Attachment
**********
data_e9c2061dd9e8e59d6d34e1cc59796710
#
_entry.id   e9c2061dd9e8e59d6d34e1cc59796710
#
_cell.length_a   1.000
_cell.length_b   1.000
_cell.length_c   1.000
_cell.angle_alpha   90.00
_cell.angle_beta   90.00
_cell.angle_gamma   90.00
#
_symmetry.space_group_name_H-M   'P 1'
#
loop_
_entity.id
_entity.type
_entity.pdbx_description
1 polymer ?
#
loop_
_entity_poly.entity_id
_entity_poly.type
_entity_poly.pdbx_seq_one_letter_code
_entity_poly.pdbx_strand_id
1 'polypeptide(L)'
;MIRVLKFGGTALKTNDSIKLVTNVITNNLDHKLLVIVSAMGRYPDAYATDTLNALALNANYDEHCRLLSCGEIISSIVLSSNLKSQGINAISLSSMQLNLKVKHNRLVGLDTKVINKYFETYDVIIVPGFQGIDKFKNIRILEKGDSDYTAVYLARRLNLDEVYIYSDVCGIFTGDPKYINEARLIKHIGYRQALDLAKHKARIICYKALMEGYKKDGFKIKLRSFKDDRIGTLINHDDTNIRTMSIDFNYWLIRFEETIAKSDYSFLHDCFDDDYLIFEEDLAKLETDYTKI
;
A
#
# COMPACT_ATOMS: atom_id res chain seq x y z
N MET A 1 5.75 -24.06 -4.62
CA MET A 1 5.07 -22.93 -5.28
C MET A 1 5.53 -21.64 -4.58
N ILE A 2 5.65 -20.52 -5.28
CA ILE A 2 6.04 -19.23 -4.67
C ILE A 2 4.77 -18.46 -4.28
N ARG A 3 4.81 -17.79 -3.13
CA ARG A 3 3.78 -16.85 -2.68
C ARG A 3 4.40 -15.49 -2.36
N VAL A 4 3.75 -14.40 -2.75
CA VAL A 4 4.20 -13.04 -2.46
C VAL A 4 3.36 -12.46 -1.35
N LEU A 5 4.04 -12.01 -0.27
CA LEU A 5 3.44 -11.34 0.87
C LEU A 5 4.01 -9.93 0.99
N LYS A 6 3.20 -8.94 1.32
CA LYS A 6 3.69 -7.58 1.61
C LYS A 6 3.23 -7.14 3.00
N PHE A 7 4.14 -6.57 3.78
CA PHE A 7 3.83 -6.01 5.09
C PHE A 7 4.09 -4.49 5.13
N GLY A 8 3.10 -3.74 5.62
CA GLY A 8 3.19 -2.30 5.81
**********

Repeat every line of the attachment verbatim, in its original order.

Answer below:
data_e9c2061dd9e8e59d6d34e1cc59796710
#
_entry.id   e9c2061dd9e8e59d6d34e1cc59796710
#
_cell.length_a   1.000
_cell.length_b   1.000
_cell.length_c   1.000
_cell.angle_alpha   90.00
_cell.angle_beta   90.00
_cell.angle_gamma   90.00
#
_symmetry.space_group_name_H-M   'P 1'
#
loop_
_entity.id
_entity.type
_entity.pdbx_description
1 polymer ?
#
loop_
_entity_poly.entity_id
_entity_poly.type
_entity_poly.pdbx_seq_one_letter_code
_entity_poly.pdbx_strand_id
1 'polypeptide(L)'
;MIRVLKFGGTALKTNDSIKLVTNVITNNLDHKLLVIVSAMGRYPDAYATDTLNALALNANYDEHCRLLSCGEIISSIVLSSNLKSQGINAISLSSMQLNLKVKHNRLVGLDTKVINKYFETYDVIIVPGFQGIDKFKNIRILEKGDSDYTAVYLARRLNLDEVYIYSDVCGIFTGDPKYINEARLIKHIGYRQALDLAKHKARIICYKALMEGYKKDGFKIKLRSFKDDRIGTLINHDDTNIRTMSIDFNYWLIRFEETIAKSDYSFLHDCFDDDYLIFEEDLAKLETDYTKI
;
A
#
# COMPACT_ATOMS: atom_id res chain seq x y z
N MET A 1 5.75 -24.06 -4.62
CA MET A 1 5.07 -22.93 -5.28
C MET A 1 5.53 -21.64 -4.58
N ILE A 2 5.65 -20.52 -5.28
CA ILE A 2 6.04 -19.23 -4.67
C ILE A 2 4.77 -18.46 -4.28
N ARG A 3 4.81 -17.79 -3.13
CA ARG A 3 3.78 -16.85 -2.68
C ARG A 3 4.40 -15.49 -2.36
N VAL A 4 3.75 -14.40 -2.75
CA VAL A 4 4.20 -13.04 -2.46
C VAL A 4 3.36 -12.46 -1.35
N LEU A 5 4.04 -12.01 -0.27
CA LEU A 5 3.44 -11.34 0.87
C LEU A 5 4.01 -9.93 0.99
N LYS A 6 3.20 -8.94 1.32
CA LYS A 6 3.69 -7.58 1.61
C LYS A 6 3.23 -7.14 3.00
N PHE A 7 4.14 -6.57 3.78
CA PHE A 7 3.83 -6.01 5.09
C PHE A 7 4.09 -4.49 5.13
N GLY A 8 3.10 -3.74 5.62
CA GLY A 8 3.19 -2.30 5.81